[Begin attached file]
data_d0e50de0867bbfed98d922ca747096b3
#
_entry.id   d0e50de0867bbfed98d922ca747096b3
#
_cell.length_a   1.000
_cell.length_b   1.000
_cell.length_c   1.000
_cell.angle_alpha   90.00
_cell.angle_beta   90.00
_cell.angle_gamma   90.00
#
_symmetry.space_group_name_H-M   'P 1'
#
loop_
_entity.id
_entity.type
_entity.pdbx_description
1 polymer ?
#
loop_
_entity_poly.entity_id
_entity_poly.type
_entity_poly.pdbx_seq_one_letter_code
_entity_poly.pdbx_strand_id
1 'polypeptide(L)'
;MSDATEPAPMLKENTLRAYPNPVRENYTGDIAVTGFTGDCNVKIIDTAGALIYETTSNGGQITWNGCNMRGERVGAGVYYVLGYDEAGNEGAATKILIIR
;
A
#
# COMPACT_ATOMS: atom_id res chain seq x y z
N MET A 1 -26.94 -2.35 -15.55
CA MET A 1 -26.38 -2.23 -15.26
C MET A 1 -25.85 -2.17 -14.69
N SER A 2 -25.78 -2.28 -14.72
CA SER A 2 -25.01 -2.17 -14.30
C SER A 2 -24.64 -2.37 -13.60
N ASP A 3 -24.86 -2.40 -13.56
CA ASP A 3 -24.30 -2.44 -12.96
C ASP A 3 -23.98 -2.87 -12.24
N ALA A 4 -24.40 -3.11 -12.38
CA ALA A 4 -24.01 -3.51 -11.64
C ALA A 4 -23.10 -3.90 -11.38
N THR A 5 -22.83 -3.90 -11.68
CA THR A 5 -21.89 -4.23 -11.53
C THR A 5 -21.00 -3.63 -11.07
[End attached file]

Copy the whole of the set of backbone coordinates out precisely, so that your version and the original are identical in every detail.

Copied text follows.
data_d0e50de0867bbfed98d922ca747096b3
#
_entry.id   d0e50de0867bbfed98d922ca747096b3
#
_cell.length_a   1.000
_cell.length_b   1.000
_cell.length_c   1.000
_cell.angle_alpha   90.00
_cell.angle_beta   90.00
_cell.angle_gamma   90.00
#
_symmetry.space_group_name_H-M   'P 1'
#
loop_
_entity.id
_entity.type
_entity.pdbx_description
1 polymer ?
#
loop_
_entity_poly.entity_id
_entity_poly.type
_entity_poly.pdbx_seq_one_letter_code
_entity_poly.pdbx_strand_id
1 'polypeptide(L)'
;MSDATEPAPMLKENTLRAYPNPVRENYTGDIAVTGFTGDCNVKIIDTAGALIYETTSNGGQITWNGCNMRGERVGAGVYYVLGYDEAGNEGAATKILIIR
;
A
#
# COMPACT_ATOMS: atom_id res chain seq x y z
N MET A 1 -26.94 -2.35 -15.55
CA MET A 1 -26.38 -2.23 -15.26
C MET A 1 -25.85 -2.17 -14.69
N SER A 2 -25.78 -2.28 -14.72
CA SER A 2 -25.01 -2.17 -14.30
C SER A 2 -24.64 -2.37 -13.60
N ASP A 3 -24.86 -2.40 -13.56
CA ASP A 3 -24.30 -2.44 -12.96
C ASP A 3 -23.98 -2.87 -12.24
N ALA A 4 -24.40 -3.11 -12.38
CA ALA A 4 -24.01 -3.51 -11.64
C ALA A 4 -23.10 -3.90 -11.38
N THR A 5 -22.83 -3.90 -11.68
CA THR A 5 -21.89 -4.23 -11.53
C THR A 5 -21.00 -3.63 -11.07